Best Supporting Actor – Paul Rudd (Knocked Up)
It’s hard to be the anchor when all around you is going gonzo, but Rudd, reserved and resplendent as the stereotypical post modern hen pecked hubby, was absolutely marvelous as Apatow’s amiable marital commentator. From the classic reaction to his wife’s constipation, to the moment his mushroomed brain discovers the variety of chairs in a Vegas suite, he stole scene after scene from a noted moment thief like star Seth Rogen. In the old days, before leading roles leapt over one category to secure a statue, this would be the celebrated performance. Sadly, it sits, unrecognized.


Best Supporting Actress – Michelle Yeoh (Sunshine)
Considering the massive scope of his movie (this is a sci-fi film about saving an entire GALAXY), Danny Boyle had his work cut out for him when it came to making the speculative stakes more personal. Luckily, he had a magnificent cast, including this Chinese icon as the starship’s resident botanist. If a single moment can sell a performance, it’s the instant that Yeoh recognizes that all the food in the interstellar garden has been destroyed. Her face, a combination of shock and sadness, literally breaks your heart. If cameo-sized stunts can earn Oscar nods (and gold), this more substantive turn should as well.


Best Script – Edgar Wright and Simon Pegg (Hot Fuzz)
Describing what this amazing action spoof does best is very difficult - deconstruct the genre, or eviscerate the stiff upper lip stereotype of the British people. More than just a collection of jokes, this is the kind of satire where levels of unexpected wit arrive in the most unusual and arcane of places. From the clipped clichés of the opening to the all out splatter fest at the end, Wright and Pegg prove they’re the heir apparent to Python level lunacy. And then make cracking good films in the process.


Best Documentary – Lake of Fire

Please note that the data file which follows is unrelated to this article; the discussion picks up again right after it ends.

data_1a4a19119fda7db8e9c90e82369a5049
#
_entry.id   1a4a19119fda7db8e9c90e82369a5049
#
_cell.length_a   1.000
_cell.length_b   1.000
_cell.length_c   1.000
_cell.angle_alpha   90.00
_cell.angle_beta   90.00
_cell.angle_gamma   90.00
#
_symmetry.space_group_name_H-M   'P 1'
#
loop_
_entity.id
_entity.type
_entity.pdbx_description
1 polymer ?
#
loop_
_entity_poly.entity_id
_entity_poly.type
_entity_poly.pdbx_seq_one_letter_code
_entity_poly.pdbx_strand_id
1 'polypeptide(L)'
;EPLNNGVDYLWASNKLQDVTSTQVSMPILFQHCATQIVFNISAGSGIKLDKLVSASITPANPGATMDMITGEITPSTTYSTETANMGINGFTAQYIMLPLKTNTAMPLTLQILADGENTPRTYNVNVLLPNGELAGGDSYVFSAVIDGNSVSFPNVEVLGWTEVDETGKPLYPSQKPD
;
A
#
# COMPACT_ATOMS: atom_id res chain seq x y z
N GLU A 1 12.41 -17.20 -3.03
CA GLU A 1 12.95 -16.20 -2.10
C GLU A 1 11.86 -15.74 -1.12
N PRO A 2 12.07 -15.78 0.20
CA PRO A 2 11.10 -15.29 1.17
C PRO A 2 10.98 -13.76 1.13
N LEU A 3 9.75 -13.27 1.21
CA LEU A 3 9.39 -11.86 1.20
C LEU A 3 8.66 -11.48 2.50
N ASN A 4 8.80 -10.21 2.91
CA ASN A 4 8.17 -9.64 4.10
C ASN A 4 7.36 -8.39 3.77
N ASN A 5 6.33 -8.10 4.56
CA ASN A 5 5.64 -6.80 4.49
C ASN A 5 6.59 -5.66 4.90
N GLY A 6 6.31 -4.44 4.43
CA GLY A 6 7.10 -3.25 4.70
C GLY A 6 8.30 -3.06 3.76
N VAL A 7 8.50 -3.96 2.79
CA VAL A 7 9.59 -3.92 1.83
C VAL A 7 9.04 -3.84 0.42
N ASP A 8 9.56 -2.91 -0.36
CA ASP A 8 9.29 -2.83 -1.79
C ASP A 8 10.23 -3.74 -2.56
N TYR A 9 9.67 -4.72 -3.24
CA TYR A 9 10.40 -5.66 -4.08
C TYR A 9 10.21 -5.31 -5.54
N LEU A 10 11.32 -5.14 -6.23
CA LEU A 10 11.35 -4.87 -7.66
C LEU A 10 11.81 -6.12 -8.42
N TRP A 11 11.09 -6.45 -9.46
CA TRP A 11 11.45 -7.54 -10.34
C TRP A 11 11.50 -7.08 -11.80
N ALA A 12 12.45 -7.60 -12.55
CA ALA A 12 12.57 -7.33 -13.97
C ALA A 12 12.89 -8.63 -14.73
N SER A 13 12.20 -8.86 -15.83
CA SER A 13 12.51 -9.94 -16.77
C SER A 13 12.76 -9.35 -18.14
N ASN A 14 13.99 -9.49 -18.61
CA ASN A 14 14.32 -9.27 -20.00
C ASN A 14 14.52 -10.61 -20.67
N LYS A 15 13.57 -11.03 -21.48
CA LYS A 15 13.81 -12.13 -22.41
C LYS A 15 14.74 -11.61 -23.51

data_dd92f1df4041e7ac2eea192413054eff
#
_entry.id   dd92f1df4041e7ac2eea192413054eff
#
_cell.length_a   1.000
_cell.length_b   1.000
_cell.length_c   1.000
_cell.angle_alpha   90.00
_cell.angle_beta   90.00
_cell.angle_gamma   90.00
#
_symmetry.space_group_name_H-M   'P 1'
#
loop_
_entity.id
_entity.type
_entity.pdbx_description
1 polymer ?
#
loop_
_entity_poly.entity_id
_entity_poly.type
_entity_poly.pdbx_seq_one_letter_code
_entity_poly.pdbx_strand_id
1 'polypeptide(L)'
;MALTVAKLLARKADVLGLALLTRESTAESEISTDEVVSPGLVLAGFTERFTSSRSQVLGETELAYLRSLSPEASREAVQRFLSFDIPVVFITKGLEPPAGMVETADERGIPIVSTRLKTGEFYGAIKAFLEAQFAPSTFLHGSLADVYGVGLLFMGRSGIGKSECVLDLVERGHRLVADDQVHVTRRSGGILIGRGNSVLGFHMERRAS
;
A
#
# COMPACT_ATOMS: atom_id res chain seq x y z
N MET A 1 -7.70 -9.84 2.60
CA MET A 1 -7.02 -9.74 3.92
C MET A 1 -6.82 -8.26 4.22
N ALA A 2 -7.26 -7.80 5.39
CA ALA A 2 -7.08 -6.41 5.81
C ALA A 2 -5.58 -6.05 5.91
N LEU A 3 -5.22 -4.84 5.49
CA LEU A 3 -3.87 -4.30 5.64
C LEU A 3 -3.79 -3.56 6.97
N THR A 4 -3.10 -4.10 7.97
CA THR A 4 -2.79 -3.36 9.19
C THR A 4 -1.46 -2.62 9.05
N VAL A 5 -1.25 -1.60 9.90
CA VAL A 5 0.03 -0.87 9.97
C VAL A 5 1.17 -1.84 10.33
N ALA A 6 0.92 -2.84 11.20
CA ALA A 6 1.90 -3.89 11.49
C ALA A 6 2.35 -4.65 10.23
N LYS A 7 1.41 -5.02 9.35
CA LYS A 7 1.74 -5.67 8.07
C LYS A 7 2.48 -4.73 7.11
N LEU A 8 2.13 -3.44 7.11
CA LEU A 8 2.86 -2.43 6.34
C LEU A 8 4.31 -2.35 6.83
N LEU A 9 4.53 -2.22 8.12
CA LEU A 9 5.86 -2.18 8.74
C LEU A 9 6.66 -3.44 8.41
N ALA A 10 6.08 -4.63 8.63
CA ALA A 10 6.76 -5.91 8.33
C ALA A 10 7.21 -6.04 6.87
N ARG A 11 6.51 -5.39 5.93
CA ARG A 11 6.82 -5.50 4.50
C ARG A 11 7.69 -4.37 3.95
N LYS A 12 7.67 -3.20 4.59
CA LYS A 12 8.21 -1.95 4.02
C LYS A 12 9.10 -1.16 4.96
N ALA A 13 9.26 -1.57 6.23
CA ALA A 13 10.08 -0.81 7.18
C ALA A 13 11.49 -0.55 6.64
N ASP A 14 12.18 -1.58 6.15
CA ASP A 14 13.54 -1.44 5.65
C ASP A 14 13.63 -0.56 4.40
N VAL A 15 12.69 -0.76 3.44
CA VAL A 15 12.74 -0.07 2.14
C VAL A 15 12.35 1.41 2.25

Abortion is the ultimate non-debatable issue. No side is absolutely perfect and no position is wholly evil. While it was released in Canada in 2006, the film didn’t appear in American markets until October, 2007, making its unflinching look at the issue eligible for consideration. Always confrontational and never weak willed, Tony Kaye’s take on this material is honest, forthright, and resolute. This is not an attempt to make heroes and villains of those passionate about the topic. Instead, Lake looks at the fight as part of a broader social phenomenon, and a decidedly political one as well.


Best Animated Film – Beowulf
Forget cute cooking rats. Ignore the “Down with the Shah” darkness of one young gal’s life in Iran. And who really cares about surfing penguins. This is the real animated feat of 2007, a movie rich in atmosphere, bravado, and naked male fisticuffs. Robert Zemeckis managed to take the wheezy Nordic poem and transform it into a terrific visual feast, complete with a stellar turn by Crispin Glover as the big bad monster Grendel. For those lucky enough to see it in 3D, the amazing amount of detail in the film is more than eye-popping. Add in the increasingly realistic motion capture and you’ve got a great CGI achievement.


Best Foreign Film – The Orphanage
As with the documentary a few years back, the Academy is having to answer a lot of questions as to why certain films were not eligible for Oscar consideration. Whatever lame excuses they give, there will be none that justify the exclusion of this Gilliam-esque masterwork. Sure, it’s got a couple of plot holes, and director Juan Antonio Bayona borrows more than a little from his producer/pal Guillermo Del Toro. But in a medium desperate for a good old fashioned ghost story, this amazing movie delivers in big fat spooky handfuls. Spain submitted it. The AMPAS snubbed it. Therefore, it’s destined to be a classic.


Best Guilty Pleasure – Halloween 2007
Boy, was everyone - critics and fright fans alike - totally unfair to this revisionist remake. Partly out of respect for what John Carpenter did 30 years ago with his Hitchcock homage, but also out of an utter anti-horror bias, writer/director Rob Zombie took it on the chin and came out smarting (if only slightly - the film was a BO hit). In a year that saw another fine Hostel installment, Saw go for number four, and various upstarts try to re-envision the various monster legacies, this was the real movie macabre. It did everything right, including reconfiguring the focus away from Haddenfield and its populace, and still people panned it. Oh well, their loss.